Theory of Active Perception (TAPe)

Language of Thought (Perception)
The language of thought hypothesis (LOTH), sometimes known as thought ordered mental expression (TOME), is a view in linguistics, philosophy of mind and cognitive science, forwarded by American philosopher Jerry Fodor. It describes the nature of thought as possessing "language-like" or compositional structure (sometimes known as mentalese). On this view, simple concepts combine in systematic ways (akin to the rules of grammar in language) to build thoughts. In its most basic form, the theory states that thought, like language, has syntax.

Using empirical evidence drawn from linguistics and cognitive science to describe mental representation from a philosophical vantage-point, the hypothesis states that thinking takes place in a language of thought (LOT): cognition and cognitive processes are only 'remotely plausible' when expressed as a system of representations that is "tokened" by a linguistic or semantic structure and operated upon by means of a combinatorial syntax. Linguistic tokens used in mental language describe elementary concepts which are operated upon by logical rules establishing causal connections to allow for complex thought. Syntax as well as semantics have a causal effect on the properties of this system of mental representations.

These mental representations are not present in the brain in the same way as symbols are present on paper; rather, the LOT is supposed to exist at the cognitive level, the level of thoughts and concepts. The LOTH has wide-ranging significance for a number of domains in cognitive science. It relies on a version of functionalist materialism, which holds that mental representations are actualized and modified by the individual holding the propositional attitude, and it challenges eliminative materialism and connectionism. It implies a strongly rationalist model of cognition in which many of the fundamentals of cognition are innate. See Wikipedia.


Not just a mathematical process that allows transforming an input stream of data into an output stream with a different structure. In the terms of information theory and TAPe, calculation is a way/method/process/structure/hierarchy for obtaining new knowledge from input data.

Group Theory: in abstract algebra, group theory studies the algebraic structures known as groups. The concept of a group is central to abstract algebra: other well-known algebraic structures, such as rings, fields, and vector spaces, can all be seen as groups endowed with additional operations and axioms. Groups recur throughout mathematics, and the methods of group theory have influenced many parts of algebra. Linear algebraic groups and Lie groups are two branches of group theory that have experienced advances and have become subject areas in their own right.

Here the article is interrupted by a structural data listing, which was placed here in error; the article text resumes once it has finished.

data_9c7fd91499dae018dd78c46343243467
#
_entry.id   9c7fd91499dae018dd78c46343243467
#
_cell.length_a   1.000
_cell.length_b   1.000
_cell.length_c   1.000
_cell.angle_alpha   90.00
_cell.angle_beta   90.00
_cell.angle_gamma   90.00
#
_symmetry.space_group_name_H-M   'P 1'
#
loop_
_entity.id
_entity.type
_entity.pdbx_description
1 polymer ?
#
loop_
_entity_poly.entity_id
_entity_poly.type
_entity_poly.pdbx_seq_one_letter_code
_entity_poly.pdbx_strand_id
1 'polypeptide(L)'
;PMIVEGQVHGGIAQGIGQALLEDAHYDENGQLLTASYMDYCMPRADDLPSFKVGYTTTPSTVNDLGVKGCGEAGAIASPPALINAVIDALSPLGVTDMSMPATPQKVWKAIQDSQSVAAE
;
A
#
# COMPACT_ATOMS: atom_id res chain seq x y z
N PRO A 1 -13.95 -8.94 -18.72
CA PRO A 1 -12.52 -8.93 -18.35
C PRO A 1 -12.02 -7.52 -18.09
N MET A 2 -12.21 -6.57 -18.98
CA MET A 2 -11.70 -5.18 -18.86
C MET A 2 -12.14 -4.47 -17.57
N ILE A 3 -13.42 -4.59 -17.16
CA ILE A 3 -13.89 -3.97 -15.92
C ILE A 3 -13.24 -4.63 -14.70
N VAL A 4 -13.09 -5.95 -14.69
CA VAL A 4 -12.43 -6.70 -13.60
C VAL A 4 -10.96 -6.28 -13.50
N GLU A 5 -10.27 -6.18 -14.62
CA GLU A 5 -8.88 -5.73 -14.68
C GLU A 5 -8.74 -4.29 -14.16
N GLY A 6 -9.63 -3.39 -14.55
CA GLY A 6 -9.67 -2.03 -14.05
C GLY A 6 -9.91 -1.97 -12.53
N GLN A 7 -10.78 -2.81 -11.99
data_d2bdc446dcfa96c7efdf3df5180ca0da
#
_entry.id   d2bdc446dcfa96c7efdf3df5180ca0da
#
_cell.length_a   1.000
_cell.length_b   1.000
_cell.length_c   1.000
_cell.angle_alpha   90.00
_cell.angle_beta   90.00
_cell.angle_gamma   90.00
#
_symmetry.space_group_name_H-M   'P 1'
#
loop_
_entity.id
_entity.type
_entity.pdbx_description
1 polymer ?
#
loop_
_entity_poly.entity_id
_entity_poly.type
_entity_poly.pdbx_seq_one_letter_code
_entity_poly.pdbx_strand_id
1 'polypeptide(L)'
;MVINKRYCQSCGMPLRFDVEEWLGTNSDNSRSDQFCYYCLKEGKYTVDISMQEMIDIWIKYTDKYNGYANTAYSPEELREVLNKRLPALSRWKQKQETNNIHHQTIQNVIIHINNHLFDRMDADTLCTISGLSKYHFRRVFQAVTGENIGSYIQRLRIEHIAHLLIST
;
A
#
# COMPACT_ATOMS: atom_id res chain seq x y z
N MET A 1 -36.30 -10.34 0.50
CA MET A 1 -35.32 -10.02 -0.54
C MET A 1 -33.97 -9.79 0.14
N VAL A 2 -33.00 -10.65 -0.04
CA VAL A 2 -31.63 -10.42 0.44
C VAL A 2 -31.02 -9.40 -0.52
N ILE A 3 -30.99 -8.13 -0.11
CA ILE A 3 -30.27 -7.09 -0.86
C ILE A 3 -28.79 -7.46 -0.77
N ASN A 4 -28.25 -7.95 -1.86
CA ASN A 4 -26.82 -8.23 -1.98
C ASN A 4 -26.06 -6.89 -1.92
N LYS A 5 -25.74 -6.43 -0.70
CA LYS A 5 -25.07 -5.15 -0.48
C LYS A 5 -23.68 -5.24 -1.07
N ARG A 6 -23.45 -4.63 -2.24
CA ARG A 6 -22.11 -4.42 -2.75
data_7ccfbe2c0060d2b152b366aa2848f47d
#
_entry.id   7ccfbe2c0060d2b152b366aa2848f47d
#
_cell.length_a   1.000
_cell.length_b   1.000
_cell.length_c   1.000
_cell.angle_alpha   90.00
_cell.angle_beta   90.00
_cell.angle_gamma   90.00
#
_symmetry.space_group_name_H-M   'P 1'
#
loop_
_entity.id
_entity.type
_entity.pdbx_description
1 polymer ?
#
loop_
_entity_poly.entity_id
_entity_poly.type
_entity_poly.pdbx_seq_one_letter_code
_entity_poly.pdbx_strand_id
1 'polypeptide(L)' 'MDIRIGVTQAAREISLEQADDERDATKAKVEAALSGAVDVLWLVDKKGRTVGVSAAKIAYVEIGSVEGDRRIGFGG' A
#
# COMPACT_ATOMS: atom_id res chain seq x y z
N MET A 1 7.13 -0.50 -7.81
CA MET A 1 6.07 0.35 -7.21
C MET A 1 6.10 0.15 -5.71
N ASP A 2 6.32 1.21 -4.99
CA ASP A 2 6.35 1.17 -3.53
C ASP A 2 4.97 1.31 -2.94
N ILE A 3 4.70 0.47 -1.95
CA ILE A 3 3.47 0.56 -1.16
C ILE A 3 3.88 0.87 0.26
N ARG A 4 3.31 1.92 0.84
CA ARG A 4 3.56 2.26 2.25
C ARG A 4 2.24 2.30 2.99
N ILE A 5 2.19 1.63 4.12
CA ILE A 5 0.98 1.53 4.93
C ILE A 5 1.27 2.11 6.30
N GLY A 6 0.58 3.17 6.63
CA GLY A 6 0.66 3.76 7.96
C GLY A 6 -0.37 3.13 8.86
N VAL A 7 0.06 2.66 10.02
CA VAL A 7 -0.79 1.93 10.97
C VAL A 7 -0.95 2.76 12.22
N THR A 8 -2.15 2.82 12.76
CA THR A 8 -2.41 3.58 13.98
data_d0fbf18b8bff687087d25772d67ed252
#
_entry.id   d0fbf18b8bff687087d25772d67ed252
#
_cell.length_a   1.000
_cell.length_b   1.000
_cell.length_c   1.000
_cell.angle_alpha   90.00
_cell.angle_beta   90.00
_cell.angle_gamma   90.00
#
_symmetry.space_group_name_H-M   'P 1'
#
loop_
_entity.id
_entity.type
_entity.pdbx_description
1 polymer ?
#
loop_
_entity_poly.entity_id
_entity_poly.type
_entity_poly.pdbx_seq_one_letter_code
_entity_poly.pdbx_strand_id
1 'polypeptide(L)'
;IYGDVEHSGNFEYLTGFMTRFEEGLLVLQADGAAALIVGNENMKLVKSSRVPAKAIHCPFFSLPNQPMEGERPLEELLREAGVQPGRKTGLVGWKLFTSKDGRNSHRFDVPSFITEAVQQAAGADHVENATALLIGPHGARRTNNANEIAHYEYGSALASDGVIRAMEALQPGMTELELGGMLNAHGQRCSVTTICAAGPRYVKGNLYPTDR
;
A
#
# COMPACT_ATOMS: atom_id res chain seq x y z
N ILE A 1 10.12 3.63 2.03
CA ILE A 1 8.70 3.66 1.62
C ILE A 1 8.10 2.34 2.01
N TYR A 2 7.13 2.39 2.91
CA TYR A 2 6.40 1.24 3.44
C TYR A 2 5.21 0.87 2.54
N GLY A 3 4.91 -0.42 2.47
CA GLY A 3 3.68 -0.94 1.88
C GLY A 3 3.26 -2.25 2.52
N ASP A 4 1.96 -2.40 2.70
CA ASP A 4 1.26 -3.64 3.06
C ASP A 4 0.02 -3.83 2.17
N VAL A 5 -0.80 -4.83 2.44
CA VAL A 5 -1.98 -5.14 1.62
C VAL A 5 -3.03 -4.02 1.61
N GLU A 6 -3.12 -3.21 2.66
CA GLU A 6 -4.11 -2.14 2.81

Lie Algebra
Mn mathematics, the mathematician Sophus Lie (/liː/ LEE) initiated lines of study involving integration of differential equations, transformation groups, and contact of spheres that have come to be called.

Lie theory
The foundation of Lie theory is the exponential map relating Lie algebras to Lie groups which is called the Lie group–Lie algebra correspondence. The subject is part of differential geometry since Lie groups are differentiable manifolds. Lie groups evolve out of the identity (1) and the tangent vectors to one-parameter subgroups generate the Lie algebra. The structure of a Lie group is implicit in its algebra, and the structure of the Lie algebra is expressed by root systems and root data.

Many authors use the term intransitivity to mean antitransitivity. In mathematics, intransitivity (sometimes called nontransitivity) is a property of binary relations that are not transitive relations. This may include any relation that is not transitive, or the stronger property of antitransitivity, which describes a relation that is never transitive.

Here is a way of obtaining new knowledge from input data characterized by signs of both mathematical and linguistic transformations combined into a common system. It is a tool/method of Language of Thought.

Here is the doctrine of relations between objects with unknown characteristics (except for certain properties describing them), such as those which form the basis of the Theory of Active Perception as axioms.